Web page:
Guest Author - Tammy Elizabeth Southin
We have all heard the mantra: women over 35 should never take ‘the Pill.’ But is there any truth to this old adage? Or is it just another menopausal myth that we have been forced to accept? Deciding whether to continue taking birth control pills after 35 does require some careful thought. But as this article points out, this persistent myth has forced many women to give up not only their favored form of contraception but also a helpful resource.
Taking birth control pills after the age of 35 is not for every woman. Depending on several factors, some women may be at greater risk for some health conditions. The most important thing is to talk to your doctor. Together you can decide if birth control pills are the right choice for you and how they may impact your overall health.
Smoking and women over 35
For years, women have been told that taking birth control pills over 35 puts them and their health at risk. One of the most important things to remember is that the risks are greater for women over 35 who smoke. Smoking is linked to several other health issues and diseases, and it impacts the increased hormonal levels associated with birth control pills. Do yourself a favor and reduce your risk of heart disease, stroke, cancer, high blood pressure and many other health problems – give up on the smoking before you toss out your birth control pills.
The Pill and cancer
We have been led to believe that birth control pills are unsafe, especially for women over 35, because the pills increase the risks of developing cancer. But more studies are indicating that birth control pills can actually decrease the risk of endometrial and ovarian cancers by as much as 50%.
Breast cancer has often been blamed on birth control pills. But there are additional factors that affect a woman’s chance of developing breast cancer including a family history of the disease, lifestyle choices such as smoking or drinking alcohol and poor diet or lack of exercise. Unfortunately studies tend to appear contradictory and some still indicate a slight risk of breast cancer associated with using birth control pills. But it is best to consult with your doctor to examine all the risk factors and whether they apply to you. As for cervical cancer, many studies are also inconclusive.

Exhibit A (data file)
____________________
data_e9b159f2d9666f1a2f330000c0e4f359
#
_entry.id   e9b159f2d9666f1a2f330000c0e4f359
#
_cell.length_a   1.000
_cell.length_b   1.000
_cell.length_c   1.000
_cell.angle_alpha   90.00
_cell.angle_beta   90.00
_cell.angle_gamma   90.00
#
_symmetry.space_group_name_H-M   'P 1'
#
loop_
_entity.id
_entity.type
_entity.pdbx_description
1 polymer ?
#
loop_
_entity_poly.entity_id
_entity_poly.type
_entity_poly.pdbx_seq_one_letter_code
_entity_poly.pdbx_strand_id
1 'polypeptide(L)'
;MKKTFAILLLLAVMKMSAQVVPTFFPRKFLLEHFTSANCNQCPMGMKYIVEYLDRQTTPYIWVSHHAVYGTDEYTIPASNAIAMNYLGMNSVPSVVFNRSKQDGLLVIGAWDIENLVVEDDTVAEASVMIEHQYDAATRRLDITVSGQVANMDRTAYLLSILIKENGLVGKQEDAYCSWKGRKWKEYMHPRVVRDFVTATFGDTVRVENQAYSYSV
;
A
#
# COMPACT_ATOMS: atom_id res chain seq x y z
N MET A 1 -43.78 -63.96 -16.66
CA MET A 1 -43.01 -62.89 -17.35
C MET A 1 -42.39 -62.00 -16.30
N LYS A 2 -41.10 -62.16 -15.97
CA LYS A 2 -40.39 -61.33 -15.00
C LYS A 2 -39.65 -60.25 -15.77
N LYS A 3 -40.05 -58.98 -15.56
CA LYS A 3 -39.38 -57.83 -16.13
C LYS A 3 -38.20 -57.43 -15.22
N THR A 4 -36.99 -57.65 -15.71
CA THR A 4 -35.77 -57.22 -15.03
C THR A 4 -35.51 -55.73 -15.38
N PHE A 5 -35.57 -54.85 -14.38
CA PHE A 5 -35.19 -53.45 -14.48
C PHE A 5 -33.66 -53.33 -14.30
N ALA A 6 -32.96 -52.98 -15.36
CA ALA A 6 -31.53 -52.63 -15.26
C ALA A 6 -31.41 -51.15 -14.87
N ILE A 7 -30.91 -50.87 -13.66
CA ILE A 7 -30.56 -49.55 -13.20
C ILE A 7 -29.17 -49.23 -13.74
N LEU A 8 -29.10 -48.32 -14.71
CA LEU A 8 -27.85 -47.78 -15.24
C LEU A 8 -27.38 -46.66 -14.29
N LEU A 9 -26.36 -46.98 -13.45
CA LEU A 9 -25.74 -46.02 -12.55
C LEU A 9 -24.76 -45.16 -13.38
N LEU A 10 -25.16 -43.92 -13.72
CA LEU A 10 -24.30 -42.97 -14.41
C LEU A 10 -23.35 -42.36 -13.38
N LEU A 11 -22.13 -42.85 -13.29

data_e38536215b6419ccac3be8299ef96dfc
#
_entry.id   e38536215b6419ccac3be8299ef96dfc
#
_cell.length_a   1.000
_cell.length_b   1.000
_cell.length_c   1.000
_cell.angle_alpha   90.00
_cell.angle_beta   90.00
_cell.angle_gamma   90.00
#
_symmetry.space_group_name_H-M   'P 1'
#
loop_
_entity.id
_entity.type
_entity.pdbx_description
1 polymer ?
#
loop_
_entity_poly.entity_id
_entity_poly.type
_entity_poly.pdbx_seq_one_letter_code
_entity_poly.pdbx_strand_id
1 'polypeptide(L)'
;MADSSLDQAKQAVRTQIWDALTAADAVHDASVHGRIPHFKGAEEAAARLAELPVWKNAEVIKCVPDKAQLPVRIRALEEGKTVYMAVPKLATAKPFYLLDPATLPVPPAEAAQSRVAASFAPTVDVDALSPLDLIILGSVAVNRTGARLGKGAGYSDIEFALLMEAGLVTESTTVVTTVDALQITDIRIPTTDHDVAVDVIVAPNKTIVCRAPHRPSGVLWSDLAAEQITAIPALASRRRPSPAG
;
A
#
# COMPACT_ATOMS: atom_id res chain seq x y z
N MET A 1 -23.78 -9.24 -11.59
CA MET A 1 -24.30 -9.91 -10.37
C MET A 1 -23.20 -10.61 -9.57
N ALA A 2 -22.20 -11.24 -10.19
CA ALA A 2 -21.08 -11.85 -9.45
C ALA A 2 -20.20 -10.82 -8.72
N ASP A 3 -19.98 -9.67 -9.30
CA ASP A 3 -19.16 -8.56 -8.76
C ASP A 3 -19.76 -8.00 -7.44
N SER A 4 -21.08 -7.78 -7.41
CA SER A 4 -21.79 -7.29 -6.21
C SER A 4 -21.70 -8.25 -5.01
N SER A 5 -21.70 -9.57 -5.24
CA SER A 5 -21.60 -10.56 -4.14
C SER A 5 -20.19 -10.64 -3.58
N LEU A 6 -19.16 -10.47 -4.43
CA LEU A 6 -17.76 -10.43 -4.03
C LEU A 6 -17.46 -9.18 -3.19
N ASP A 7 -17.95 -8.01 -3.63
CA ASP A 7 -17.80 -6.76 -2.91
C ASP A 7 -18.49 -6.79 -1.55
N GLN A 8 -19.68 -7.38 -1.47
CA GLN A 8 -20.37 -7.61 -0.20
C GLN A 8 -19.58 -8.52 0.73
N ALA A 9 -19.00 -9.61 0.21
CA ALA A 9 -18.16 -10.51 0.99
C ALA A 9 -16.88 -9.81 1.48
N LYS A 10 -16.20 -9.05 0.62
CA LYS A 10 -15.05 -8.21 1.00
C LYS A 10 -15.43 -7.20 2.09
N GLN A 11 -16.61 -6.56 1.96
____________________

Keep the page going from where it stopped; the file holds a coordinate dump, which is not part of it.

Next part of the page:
Very low dose birth control pills
Women should still be concerned about pregnancy during menopause, and will still need to use some form of birth control until monthly periods have stopped completely. Coming off your current pills can give your body a chance to get back to its natural hormonal state, but will leave you exposed to possible pregnancy. Your doctor can recommend a much lower dose birth control pill.
Low dose and very low dose birth control pills still act in the same way as their higher dose counterparts. There are still enough hormones present to keep menstrual cycles under control and prevent unexpected pregnancies. At the same time, the hormones found in these pills can help alleviate menopausal symptoms such as hot flashes and mood swings.
Low dose birth control pills can be found under the names LoEstrin /120 or Alesse; these pills contain 20 micrograms of estrogen compared to regular birth control pills which contain anywhere between 30 to 50 micrograms of estrogen.
Taking birth control pills after 35 can still be a viable option for many women. As with any medication, knowing the possible risks associated with your personal health and lifestyle choices are crucial. Being over 35 does not have to mean the end of your life as peri-menopause sets in, nor does it have to mean the end of your favored form of birth control. You may end up benefitting far more with ‘the Pill’ than without it.
Get some more information that you can use during your next doctor visit at:
Menopause, Your Doctor, and You